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Study Shows Museums Lack Diversity. Duh.

AAMD-graphicThe Mellon Foundation has released the results of a new study assessing gender and ethnic diversity in museum staffs. Anyone who has ever worked in museums doesn’t need a study to know that museum staffers, especially those in curatorial and directorial positions, are very white. But the report puts the official stamp of shame on the lack of diversity at museums. Except for culturally specific museums, not much has changed over the years, although leadership positions are finally evening out in terms of gender.

Here is a great quote from the study, plucked by ArtNet News:

“To thrive in the long term, it is crucial that museums bring the demographic profile of their staff into alignment with that of the communities they serve,” said Elizabeth Merritt, director of AAM’s Center for the Future of Museums. “This will require challenging a broad range of assumptions about how museums train, recruit and manage the staff responsible for collections, interpretation, education and leadership of our institutions. And it will require taking a hard, uncomfortable look at the conscious and unconscious influences that have shaped our institutional culture and created the current imbalance.”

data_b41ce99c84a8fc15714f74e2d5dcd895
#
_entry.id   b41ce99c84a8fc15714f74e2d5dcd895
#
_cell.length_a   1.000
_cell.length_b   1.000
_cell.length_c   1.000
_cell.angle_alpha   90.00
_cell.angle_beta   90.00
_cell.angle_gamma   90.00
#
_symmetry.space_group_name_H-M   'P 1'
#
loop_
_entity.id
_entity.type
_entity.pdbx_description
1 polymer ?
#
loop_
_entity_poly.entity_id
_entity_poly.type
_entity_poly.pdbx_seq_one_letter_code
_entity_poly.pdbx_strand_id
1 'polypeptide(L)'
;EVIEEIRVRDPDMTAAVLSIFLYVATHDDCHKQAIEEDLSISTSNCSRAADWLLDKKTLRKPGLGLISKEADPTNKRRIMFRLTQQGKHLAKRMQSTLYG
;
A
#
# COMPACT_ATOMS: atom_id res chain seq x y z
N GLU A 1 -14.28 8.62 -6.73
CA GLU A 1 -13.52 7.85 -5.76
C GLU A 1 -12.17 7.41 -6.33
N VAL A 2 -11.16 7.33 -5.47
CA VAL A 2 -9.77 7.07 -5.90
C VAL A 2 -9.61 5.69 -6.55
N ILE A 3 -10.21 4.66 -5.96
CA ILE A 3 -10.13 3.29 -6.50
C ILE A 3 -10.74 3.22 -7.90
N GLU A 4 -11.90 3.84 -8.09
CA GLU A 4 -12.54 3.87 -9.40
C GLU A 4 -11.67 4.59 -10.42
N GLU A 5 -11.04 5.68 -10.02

To read the results of the study, which was conducted with the assistance of the Association of Art Museum Directors (AAMD) and the American Alliance of Museums (AAM), go here.

also by Paula Newton
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6 Responses

  1. patricia hernandez

    Thank you Mellon Foundation! It’s time an honest and constructive discussion ensue to change the current lack of diversity within museums and other spaces. Those is positions of authority must step up to the plate and lead us there!

  2. Paula Newton

    I feel like this post is incomplete without mentioning Tom Finkelpearl, former E.D. of the Queens Museum, an old white guy who walks the walk. While at the Queens, he put together a staff that not only represented museum-goers, but represented the entire community in which the museum was located. I met him at the AAM conference when it was in Houston, one of the few E.D.s of a major museum who attended (because he thought AAMD, the conference for directors, was out of touch with the the real workings of the museum staff and local communities). He was recently appointed NYC Commissioner of Cultural Affairs. Keep your eyes on him; I suspect he’s gonna kick some ass in NYC!

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